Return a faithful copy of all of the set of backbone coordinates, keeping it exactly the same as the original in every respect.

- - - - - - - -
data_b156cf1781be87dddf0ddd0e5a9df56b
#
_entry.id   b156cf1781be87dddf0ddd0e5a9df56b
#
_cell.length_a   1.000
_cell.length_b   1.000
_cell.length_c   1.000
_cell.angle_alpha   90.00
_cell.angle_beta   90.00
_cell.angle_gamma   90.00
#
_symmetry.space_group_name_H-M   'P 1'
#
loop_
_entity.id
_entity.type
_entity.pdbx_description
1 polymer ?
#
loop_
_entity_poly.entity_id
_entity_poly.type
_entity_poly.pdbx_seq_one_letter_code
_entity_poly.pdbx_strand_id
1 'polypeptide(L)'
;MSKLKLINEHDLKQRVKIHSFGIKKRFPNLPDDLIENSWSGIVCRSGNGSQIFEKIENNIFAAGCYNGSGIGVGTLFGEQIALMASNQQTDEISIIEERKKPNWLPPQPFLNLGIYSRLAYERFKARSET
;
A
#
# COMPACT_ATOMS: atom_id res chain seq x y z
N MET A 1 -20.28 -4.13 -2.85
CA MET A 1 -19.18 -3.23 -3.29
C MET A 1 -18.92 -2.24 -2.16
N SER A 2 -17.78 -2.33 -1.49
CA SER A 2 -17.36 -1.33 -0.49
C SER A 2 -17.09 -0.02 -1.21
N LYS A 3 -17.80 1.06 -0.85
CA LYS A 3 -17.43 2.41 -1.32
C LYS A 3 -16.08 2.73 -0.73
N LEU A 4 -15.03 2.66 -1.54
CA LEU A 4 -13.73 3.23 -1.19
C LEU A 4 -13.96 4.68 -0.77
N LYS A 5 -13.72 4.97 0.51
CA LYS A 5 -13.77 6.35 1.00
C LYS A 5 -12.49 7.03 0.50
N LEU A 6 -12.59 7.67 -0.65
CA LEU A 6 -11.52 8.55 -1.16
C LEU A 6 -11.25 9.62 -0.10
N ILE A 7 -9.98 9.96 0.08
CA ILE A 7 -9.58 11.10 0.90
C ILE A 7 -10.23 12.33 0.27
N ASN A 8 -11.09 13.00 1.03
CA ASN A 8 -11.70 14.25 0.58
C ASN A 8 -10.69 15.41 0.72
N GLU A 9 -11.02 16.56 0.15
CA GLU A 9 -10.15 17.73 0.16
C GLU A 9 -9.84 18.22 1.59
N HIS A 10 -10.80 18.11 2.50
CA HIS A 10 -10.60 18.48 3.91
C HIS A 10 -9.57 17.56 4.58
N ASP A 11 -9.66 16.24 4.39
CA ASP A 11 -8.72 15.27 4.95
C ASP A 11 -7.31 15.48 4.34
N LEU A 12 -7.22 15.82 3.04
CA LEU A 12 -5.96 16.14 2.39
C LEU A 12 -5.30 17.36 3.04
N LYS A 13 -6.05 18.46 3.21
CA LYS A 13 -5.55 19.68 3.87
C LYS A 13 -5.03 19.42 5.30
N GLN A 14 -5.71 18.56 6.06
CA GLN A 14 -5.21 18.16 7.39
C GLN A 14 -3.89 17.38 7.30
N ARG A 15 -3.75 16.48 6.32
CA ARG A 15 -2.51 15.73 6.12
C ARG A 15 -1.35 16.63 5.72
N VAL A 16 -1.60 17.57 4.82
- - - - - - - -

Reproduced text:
data_b156cf1781be87dddf0ddd0e5a9df56b
#
_entry.id   b156cf1781be87dddf0ddd0e5a9df56b
#
_cell.length_a   1.000
_cell.length_b   1.000
_cell.length_c   1.000
_cell.angle_alpha   90.00
_cell.angle_beta   90.00
_cell.angle_gamma   90.00
#
_symmetry.space_group_name_H-M   'P 1'
#
loop_
_entity.id
_entity.type
_entity.pdbx_description
1 polymer ?
#
loop_
_entity_poly.entity_id
_entity_poly.type
_entity_poly.pdbx_seq_one_letter_code
_entity_poly.pdbx_strand_id
1 'polypeptide(L)'
;MSKLKLINEHDLKQRVKIHSFGIKKRFPNLPDDLIENSWSGIVCRSGNGSQIFEKIENNIFAAGCYNGSGIGVGTLFGEQIALMASNQQTDEISIIEERKKPNWLPPQPFLNLGIYSRLAYERFKARSET
;
A
#
# COMPACT_ATOMS: atom_id res chain seq x y z
N MET A 1 -20.28 -4.13 -2.85
CA MET A 1 -19.18 -3.23 -3.29
C MET A 1 -18.92 -2.24 -2.16
N SER A 2 -17.78 -2.33 -1.49
CA SER A 2 -17.36 -1.33 -0.49
C SER A 2 -17.09 -0.02 -1.21
N LYS A 3 -17.80 1.06 -0.85
CA LYS A 3 -17.43 2.41 -1.32
C LYS A 3 -16.08 2.73 -0.73
N LEU A 4 -15.03 2.66 -1.54
CA LEU A 4 -13.73 3.23 -1.19
C LEU A 4 -13.96 4.68 -0.77
N LYS A 5 -13.72 4.97 0.51
CA LYS A 5 -13.77 6.35 1.00
C LYS A 5 -12.49 7.03 0.50
N LEU A 6 -12.59 7.67 -0.65
CA LEU A 6 -11.52 8.55 -1.16
C LEU A 6 -11.25 9.62 -0.10
N ILE A 7 -9.98 9.96 0.08
CA ILE A 7 -9.58 11.10 0.90
C ILE A 7 -10.23 12.33 0.27
N ASN A 8 -11.09 13.00 1.03
CA ASN A 8 -11.70 14.25 0.58
C ASN A 8 -10.69 15.41 0.72
N GLU A 9 -11.02 16.56 0.15
CA GLU A 9 -10.15 17.73 0.16
C GLU A 9 -9.84 18.22 1.59
N HIS A 10 -10.80 18.11 2.50
CA HIS A 10 -10.60 18.48 3.91
C HIS A 10 -9.57 17.56 4.58
N ASP A 11 -9.66 16.24 4.39
CA ASP A 11 -8.72 15.27 4.95
C ASP A 11 -7.31 15.48 4.34
N LEU A 12 -7.22 15.82 3.04
CA LEU A 12 -5.96 16.14 2.39
C LEU A 12 -5.30 17.36 3.04
N LYS A 13 -6.05 18.46 3.21
CA LYS A 13 -5.55 19.68 3.87
C LYS A 13 -5.03 19.42 5.30
N GLN A 14 -5.71 18.56 6.06
CA GLN A 14 -5.21 18.16 7.39
C GLN A 14 -3.89 17.38 7.30
N ARG A 15 -3.75 16.48 6.32
CA ARG A 15 -2.51 15.73 6.12
C ARG A 15 -1.35 16.63 5.72
N VAL A 16 -1.60 17.57 4.82